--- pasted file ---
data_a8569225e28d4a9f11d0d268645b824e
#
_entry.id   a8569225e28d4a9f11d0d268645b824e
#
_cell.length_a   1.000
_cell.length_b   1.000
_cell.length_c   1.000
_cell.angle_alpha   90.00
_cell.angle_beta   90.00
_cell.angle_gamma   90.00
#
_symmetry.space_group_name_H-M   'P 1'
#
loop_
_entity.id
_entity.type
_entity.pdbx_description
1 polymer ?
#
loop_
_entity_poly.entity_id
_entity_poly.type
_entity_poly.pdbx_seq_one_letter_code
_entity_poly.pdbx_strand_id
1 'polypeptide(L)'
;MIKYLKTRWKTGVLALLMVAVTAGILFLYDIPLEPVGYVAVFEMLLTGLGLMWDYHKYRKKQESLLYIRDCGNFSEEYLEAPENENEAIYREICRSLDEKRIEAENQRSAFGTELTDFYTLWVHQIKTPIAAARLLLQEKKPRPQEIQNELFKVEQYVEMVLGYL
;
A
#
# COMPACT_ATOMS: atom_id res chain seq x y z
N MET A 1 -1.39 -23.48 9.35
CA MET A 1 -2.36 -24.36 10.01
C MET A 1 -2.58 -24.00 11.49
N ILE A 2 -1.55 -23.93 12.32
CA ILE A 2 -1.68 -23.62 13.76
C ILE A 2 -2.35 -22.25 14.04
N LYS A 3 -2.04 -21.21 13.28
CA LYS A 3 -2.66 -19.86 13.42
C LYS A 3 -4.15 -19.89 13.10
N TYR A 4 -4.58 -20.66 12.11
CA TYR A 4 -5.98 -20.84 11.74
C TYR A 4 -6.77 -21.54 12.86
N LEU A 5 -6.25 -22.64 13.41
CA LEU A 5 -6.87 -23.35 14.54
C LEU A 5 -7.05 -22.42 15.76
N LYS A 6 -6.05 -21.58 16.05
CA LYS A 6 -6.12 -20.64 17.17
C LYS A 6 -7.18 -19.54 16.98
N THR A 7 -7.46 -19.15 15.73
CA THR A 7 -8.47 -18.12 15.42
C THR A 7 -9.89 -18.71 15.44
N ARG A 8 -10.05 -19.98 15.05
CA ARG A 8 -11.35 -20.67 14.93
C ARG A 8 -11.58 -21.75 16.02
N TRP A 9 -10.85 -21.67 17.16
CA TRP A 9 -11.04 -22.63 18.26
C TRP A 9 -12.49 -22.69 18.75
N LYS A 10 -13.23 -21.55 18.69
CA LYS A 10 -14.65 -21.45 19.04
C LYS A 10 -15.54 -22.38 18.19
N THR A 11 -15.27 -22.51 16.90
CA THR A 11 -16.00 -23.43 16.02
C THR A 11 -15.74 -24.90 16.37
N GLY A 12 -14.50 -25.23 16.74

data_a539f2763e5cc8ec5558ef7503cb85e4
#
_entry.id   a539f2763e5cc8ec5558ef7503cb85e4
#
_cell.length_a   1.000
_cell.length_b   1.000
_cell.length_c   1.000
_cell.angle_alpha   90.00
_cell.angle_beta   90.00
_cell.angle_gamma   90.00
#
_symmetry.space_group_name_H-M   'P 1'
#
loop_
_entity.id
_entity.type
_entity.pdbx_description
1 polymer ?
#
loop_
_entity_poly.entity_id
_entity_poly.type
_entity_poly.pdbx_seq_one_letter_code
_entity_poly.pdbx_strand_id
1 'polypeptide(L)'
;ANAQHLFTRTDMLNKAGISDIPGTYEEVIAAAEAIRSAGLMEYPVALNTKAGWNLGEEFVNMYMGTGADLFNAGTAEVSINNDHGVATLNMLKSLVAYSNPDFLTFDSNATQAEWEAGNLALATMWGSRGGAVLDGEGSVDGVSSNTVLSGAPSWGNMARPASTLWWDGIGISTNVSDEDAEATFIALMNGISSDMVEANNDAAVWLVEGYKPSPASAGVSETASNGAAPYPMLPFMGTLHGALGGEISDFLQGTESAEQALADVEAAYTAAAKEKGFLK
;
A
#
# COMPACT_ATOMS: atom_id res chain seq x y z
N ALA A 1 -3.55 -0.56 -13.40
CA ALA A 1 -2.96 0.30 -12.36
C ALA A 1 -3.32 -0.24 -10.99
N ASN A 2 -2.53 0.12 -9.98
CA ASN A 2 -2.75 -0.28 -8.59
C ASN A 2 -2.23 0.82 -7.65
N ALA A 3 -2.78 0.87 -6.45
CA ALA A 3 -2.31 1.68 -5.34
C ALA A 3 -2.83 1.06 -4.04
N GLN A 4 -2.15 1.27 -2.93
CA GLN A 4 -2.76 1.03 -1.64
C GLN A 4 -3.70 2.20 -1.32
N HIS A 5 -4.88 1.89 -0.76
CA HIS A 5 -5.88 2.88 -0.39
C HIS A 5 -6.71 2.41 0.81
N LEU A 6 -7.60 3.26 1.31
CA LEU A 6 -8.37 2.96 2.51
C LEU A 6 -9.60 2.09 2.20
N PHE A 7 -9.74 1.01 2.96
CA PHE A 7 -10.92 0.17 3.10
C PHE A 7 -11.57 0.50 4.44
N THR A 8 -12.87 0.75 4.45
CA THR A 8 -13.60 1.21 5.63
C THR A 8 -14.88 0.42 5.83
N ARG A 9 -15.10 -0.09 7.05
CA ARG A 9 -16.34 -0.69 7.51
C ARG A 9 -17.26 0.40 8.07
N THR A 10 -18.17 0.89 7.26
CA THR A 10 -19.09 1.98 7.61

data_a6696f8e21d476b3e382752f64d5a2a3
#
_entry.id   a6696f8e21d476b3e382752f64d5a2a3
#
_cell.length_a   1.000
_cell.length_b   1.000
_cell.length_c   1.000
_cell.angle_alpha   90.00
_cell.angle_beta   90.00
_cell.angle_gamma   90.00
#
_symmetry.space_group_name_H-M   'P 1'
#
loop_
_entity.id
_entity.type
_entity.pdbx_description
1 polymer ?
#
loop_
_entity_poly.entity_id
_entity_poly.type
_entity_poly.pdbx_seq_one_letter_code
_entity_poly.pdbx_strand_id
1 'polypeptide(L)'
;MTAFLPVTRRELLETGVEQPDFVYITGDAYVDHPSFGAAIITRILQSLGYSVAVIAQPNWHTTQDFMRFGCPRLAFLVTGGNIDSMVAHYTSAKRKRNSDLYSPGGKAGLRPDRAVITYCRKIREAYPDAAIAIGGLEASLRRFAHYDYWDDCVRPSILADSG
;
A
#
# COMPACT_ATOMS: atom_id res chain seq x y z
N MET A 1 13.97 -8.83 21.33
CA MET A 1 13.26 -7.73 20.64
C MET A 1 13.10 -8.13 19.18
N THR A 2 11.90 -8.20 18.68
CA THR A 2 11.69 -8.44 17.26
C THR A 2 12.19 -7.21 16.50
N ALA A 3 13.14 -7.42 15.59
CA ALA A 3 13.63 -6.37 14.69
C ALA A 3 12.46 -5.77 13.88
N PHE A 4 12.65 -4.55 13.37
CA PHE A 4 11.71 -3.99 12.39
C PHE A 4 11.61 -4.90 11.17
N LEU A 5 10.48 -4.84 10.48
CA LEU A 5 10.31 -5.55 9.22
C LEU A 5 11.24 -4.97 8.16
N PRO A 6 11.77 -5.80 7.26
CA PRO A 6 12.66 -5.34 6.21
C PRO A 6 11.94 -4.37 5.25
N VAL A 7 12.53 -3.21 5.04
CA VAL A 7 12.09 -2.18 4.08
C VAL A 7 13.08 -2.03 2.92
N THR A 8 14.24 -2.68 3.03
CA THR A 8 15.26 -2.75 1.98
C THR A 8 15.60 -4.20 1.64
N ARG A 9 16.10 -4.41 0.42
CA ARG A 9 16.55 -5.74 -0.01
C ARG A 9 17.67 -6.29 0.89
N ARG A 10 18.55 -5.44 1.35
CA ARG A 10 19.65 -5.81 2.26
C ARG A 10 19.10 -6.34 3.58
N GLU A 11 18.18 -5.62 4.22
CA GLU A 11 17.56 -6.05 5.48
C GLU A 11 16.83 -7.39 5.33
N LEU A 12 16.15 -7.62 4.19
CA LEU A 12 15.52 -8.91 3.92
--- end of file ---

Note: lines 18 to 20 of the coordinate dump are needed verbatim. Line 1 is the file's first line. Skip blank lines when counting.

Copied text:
1 polymer ?
#
loop_